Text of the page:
Thursday, May 23, 2013

A Letter to Parachute (a Canadian safety organisation)

I've previously noticed that Safe Kids Canada did not in any way encourage parents to get their kids walking and riding their bikes.  The advice was basically: "While biking is a healthy activity, vast numbers of kids who cycle get all smashed up.  It isn't safe."  There was even a direct statement that children under the age of 10 should not ride on roads at all.
Safe Kids Canada is now part of Parachute, and I decided to write to them (see letter below) asking them to correct this problem with the information they're providing.  Hopefully we'll see some changes ...
Hi Folks,
I saw today a useful web site by a group called "Active Healthy Kids Canada" (AHKC), whose mission is (as the name suggests) to encourage healthy physical activity in kids.  Unfortunately, in their 2013 "report card", they could only give Canada a D-.  I am writing to alert you to the fact that, unwittingly, Parachute might be contributing to this sorry situation.

According to AHKC, a big part of the inactivity problem is that our kids are increasingly being driven to destinations, rather than walking or biking.  I have searched your web site for positive guidance on this question, and can find none.  Study after study has found that the health benefits of walking and cycling, compared to driving a car, vastly outweigh the health costs, by a factor of around 20 to 1.  In other words, with all risks considered, walking and cycling are vastly safer than driving.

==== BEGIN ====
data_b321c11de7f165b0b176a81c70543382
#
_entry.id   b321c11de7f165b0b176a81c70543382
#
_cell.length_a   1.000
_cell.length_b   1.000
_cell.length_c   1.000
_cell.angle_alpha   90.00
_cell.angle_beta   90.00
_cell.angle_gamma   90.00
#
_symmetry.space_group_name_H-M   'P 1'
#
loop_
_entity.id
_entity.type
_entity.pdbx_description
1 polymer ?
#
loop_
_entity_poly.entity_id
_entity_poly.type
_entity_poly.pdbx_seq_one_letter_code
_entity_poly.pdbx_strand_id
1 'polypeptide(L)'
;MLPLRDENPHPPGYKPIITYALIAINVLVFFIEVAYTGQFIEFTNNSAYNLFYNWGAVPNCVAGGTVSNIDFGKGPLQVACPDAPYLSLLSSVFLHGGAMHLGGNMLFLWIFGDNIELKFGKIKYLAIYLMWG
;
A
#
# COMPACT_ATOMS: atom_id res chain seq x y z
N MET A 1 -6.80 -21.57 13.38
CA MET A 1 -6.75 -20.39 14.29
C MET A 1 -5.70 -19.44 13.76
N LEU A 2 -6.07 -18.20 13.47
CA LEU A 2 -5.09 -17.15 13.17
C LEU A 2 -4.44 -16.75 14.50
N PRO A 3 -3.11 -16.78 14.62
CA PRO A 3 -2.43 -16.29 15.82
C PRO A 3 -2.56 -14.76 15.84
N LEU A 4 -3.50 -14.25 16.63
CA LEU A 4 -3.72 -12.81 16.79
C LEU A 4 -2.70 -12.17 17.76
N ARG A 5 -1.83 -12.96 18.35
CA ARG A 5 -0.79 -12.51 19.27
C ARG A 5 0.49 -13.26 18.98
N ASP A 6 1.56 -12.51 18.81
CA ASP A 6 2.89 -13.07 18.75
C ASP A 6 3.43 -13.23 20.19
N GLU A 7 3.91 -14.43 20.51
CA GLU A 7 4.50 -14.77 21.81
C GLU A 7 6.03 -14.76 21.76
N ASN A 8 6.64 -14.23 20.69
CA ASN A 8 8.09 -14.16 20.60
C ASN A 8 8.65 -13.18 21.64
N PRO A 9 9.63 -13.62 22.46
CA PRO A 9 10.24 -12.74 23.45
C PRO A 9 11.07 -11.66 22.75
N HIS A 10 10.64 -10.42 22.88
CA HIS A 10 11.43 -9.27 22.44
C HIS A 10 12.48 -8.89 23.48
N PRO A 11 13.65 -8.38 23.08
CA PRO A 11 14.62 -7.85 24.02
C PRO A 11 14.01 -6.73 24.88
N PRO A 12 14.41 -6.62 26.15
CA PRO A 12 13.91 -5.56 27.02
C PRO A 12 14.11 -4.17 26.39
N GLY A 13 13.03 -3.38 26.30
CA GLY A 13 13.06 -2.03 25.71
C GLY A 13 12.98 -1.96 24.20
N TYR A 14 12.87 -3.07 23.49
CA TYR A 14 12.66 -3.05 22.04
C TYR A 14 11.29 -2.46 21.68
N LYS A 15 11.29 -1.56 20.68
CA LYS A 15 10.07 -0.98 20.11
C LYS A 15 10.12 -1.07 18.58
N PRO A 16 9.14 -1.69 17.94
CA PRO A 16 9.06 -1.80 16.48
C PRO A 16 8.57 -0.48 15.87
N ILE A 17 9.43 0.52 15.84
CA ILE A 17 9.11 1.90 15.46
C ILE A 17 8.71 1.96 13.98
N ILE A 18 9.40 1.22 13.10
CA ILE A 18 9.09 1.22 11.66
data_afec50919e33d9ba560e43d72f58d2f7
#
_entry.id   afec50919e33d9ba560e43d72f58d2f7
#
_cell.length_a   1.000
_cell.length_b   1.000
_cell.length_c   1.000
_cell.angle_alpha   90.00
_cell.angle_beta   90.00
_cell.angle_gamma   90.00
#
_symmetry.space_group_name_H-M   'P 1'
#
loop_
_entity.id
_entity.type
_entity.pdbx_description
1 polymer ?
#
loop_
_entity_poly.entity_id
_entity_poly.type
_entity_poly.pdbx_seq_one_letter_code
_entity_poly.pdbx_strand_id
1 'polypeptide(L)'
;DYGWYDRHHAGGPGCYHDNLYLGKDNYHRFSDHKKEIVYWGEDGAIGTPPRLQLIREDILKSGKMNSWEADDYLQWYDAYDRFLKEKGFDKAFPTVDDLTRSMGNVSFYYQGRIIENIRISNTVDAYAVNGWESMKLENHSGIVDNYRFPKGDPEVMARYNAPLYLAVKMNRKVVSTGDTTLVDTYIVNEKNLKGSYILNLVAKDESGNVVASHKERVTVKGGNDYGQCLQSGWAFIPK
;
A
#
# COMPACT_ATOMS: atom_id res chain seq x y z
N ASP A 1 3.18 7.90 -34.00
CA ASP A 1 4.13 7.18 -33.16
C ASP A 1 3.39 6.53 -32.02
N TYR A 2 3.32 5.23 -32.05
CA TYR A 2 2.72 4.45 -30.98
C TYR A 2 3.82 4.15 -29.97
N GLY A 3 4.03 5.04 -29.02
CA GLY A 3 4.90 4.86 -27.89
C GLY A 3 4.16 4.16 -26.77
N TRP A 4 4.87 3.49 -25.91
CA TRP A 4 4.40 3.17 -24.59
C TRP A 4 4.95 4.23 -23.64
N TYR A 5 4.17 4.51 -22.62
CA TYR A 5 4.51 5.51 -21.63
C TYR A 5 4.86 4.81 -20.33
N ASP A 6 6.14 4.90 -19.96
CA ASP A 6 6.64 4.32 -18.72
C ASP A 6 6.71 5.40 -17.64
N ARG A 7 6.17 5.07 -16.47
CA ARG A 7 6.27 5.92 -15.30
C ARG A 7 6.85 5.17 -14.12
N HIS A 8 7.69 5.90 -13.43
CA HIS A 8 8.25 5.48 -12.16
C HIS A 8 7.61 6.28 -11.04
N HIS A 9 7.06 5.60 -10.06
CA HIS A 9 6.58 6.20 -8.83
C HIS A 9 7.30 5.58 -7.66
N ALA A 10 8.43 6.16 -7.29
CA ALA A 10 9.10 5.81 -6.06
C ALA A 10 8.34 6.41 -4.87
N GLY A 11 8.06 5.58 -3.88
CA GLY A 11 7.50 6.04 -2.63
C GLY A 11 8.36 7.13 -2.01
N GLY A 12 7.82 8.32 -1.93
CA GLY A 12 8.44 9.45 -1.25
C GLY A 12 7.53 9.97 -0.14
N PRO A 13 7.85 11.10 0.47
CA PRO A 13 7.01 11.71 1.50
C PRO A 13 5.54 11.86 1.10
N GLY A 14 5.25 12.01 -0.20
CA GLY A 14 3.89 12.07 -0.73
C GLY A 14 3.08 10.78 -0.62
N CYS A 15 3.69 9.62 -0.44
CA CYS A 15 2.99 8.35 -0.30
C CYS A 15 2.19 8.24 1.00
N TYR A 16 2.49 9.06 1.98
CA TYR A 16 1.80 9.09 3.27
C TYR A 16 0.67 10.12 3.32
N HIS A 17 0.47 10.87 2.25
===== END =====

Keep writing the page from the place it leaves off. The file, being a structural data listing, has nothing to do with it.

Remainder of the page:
I do find on your site a lot of advice about safety devices such as seat belts and helmets, which can reduce injuries by 20-50%.  Why not then recommend active transportation, which is proven to reduce injuries by over 90%?  Surely that should be a major focus of your site?  When factors such as reduced air pollution, noise pollution, and reduced injury to third parties are included, the safety benefits are much greater still.
Sadly, there is even discouragement of active transportation on your site.  I read, for example, "Children under the age of 10 should not ride their bikes on the road."  I assume this was meant to read something like "Children under the age of 10 should be accompanied by adults or older children when riding on the road".  My own children have been riding with me on roads from the age of 5, quite safely.  They simply ride behind me, on quiet streets, following my wheel.  Your poor advice will do no good, but simply encourage parents to drive their children much more than necessary.  Please correct it.
I think a useful analogue to your advice about active transportation is the following.  In Canada, food-borne illness causes an estimated 11 million illnesses per year, leading to perhaps 30,000 hospital admissions and about 500 deaths.  Much of this disease results from eating fresh fruit and vegetables.  Processed foods, such as Kraft Dinner, are "safer" in this respect.  Yet should an organisation like Parachute recommend that children be fed only processed food?  Obviously not, since the health benefits of fresh fruit and veg vastly outweigh the risks.  The situation with active transportation is strongly analogous to this.

I look forward to seeing improvements in the information and advice you offer about active transportation.

Richard Johns